He desperately looked for his parents but couldn’t locate them. He was wandering in circles looking for help. He walked about a mile, with no security, in search of somewhere safe. He didn’t even realize that he still had his hands up. Many kids were in shock and wandering for hours, lost.

Lisa found her daughter immediately with her phone’s Life360 app. Her son did not have it downloaded and they were frantically searching until he reached them.

That night, the kids did not want to be alone, yet did not want to sleep in their parents’ room. The media was parked outside and by morning, it was overwhelming. Lisa decided that a hotel allowed the family to sleep together, and they decided that the best place would be the “Happiest Place on Earth”… Disney World. They spent the next week at the Magic Kingdom, avoiding the fireworks show and attempting to regain their innocence. This had been the worst Valentine’s Day imaginable.

Initially, anger set in, followed by massive insecurity. The children didn’t go to school for months. Many of their friends dropped out or chose to homeschool. All have varying degrees of PTSD, relating to sounds, video games, movies, cable news, or anything violent. Her son left after the first monthly lockdown drill. Hiding in a closet while awaiting an imaginary killer had him reliving the terror of that day.

The question becomes, what can we do as parents to help our children cope with the possible but improbable events of the world?

Nothing is more frightening to a parent than being unable to reach your child in crisis.

While we cannot control the events of the world, we can do our best to prepare. Asking your school for a copy of their lockdown and evacuation plan can help in locating your child during an emergency. Downloading a GPS locator app can be helpful if your child is unable to contact you. Establish a safe location for your child to go if they are separated from their group. Reduce exposure to the news when school tragedies occur. Remember that children react differently and anticipate the possibility of emotional uncertainty with its related reactions.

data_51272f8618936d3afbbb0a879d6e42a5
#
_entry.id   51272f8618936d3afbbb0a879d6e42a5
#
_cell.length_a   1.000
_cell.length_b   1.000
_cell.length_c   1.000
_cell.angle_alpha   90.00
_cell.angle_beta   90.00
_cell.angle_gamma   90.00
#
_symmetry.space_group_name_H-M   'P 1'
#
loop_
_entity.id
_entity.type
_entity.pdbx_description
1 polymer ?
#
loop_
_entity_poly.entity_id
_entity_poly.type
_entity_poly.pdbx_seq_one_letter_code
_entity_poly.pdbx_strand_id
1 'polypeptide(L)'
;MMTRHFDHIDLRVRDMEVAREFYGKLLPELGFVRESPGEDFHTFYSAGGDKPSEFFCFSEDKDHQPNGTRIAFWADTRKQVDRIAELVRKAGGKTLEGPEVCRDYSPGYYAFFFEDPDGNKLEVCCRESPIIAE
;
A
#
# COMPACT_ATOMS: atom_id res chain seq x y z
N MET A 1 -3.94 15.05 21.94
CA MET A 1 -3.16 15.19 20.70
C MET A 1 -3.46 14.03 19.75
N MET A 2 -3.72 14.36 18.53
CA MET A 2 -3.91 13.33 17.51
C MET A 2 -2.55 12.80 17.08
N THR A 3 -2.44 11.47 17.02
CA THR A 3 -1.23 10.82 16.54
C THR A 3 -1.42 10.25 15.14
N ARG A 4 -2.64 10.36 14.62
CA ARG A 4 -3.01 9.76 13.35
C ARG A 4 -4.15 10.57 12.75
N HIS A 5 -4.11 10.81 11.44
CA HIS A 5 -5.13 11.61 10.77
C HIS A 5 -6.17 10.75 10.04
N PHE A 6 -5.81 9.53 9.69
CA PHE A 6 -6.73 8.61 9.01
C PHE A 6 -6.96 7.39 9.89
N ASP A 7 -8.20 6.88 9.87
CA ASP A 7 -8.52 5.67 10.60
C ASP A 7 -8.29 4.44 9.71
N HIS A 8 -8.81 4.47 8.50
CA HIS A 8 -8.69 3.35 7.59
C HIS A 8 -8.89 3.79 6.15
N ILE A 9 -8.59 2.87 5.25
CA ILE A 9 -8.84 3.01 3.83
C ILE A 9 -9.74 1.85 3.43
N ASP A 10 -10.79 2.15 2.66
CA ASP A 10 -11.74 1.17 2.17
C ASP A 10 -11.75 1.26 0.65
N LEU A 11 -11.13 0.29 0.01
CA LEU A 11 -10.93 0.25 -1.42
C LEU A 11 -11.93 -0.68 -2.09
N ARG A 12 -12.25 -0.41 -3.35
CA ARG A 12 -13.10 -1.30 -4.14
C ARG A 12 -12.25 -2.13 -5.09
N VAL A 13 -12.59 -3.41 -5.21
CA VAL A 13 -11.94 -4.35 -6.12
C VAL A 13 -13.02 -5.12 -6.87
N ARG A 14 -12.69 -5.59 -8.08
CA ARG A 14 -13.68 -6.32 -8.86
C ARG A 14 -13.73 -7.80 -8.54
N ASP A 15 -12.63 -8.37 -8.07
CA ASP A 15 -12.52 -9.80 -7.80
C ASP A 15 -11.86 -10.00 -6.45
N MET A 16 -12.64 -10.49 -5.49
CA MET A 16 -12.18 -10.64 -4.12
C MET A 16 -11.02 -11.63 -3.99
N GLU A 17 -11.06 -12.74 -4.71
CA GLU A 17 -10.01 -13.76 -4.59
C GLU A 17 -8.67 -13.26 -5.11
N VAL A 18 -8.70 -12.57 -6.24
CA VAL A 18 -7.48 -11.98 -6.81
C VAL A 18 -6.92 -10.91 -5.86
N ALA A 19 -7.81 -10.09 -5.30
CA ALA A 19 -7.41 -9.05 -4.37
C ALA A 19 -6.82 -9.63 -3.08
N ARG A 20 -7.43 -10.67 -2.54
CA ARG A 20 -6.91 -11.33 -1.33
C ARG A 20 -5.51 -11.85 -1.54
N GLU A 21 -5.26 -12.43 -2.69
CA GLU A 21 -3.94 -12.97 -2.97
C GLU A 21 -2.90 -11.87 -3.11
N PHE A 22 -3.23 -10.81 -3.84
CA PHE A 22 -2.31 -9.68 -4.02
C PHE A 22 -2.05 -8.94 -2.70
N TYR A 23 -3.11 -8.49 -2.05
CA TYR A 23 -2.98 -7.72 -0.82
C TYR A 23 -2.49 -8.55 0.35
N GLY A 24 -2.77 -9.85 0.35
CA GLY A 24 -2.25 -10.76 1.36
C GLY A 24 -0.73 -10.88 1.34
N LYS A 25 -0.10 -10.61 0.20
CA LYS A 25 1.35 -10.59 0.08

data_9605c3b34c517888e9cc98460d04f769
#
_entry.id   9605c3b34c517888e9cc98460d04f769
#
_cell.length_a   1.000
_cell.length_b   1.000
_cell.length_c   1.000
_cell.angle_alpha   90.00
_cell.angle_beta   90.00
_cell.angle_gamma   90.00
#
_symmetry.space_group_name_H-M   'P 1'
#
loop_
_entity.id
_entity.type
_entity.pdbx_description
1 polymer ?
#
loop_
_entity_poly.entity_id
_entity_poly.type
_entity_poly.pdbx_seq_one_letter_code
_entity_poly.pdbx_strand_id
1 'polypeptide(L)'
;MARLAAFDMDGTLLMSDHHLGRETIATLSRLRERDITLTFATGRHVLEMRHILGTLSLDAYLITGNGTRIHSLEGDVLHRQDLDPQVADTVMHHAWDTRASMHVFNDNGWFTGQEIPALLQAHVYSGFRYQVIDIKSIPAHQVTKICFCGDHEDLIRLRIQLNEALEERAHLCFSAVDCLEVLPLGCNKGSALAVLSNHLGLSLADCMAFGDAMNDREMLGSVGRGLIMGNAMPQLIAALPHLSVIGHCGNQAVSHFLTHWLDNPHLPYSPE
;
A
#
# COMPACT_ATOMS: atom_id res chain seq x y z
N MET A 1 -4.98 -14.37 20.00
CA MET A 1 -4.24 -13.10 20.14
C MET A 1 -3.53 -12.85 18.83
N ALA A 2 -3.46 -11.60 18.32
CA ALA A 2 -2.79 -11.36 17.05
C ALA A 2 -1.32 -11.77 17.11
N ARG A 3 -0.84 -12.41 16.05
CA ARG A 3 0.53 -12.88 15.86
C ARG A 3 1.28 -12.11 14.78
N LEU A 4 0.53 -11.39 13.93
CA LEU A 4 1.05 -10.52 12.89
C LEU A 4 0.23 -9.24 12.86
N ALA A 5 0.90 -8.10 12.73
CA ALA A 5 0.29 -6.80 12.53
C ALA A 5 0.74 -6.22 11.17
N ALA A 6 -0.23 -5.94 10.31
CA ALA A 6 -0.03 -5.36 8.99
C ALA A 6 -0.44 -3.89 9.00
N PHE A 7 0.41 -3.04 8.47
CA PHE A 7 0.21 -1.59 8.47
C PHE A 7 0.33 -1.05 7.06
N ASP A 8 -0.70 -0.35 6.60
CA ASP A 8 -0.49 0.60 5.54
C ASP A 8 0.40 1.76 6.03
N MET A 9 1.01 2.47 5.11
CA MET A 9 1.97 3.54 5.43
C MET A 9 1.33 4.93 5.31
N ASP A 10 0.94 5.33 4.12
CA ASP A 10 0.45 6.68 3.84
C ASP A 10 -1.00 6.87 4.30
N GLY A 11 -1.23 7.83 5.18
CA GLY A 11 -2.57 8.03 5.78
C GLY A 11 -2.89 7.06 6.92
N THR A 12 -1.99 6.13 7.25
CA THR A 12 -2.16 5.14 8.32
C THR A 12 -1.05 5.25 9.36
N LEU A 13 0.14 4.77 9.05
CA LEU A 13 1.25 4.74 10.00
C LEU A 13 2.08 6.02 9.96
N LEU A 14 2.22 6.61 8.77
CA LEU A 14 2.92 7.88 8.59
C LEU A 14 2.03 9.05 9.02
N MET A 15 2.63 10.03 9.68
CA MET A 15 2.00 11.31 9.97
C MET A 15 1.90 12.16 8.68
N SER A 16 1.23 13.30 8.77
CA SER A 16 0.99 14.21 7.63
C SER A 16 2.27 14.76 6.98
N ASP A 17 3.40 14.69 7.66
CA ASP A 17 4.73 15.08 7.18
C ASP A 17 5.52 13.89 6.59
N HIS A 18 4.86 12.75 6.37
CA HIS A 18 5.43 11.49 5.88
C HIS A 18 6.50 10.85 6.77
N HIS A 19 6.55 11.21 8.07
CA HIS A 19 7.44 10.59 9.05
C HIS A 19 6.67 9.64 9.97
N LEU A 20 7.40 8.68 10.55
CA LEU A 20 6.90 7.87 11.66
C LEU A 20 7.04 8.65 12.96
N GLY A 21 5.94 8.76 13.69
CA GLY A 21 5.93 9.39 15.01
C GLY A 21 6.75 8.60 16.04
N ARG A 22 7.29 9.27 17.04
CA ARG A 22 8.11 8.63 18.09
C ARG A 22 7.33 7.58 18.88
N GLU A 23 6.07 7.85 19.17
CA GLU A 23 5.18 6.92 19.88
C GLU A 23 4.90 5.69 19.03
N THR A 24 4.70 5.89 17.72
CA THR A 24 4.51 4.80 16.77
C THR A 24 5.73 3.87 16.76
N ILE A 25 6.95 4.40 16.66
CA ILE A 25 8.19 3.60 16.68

In discussing lockdowns with your child, try to keep it age appropriate and not frightening. An approach might be to explain it like a fire drill … it is an emergency procedure that is in place to assure your safety because unexpected things happen. Trust those in charge and follow directions.

Be aware that to some kids, drills are simply routine procedures. For others, it evokes terrifying images and they will react accordingly. If a child feels continually unsafe, they may suffer symptoms of PTSD, depression, anxiety, social withdrawal, academic decline, and may turn to substance abuse for emotional pain relief.

In Colorado, after the Columbine incident, an app (Safe2Tell) was created to allow children to anonymously report anything that frightens them in school. While it was designed to prevent shootings, it is increasingly being used for suicide prevention.

While school shootings are a recent phenomenon and are rare, it can be frightening for all involved. Trust that the professionals who care for your children are trained and ready. We will put our lives on the line to make sure your kids are safe.

James van Beek is the Eagle County sheriff. You can reach him at james.vanbeek@eaglecounty.us.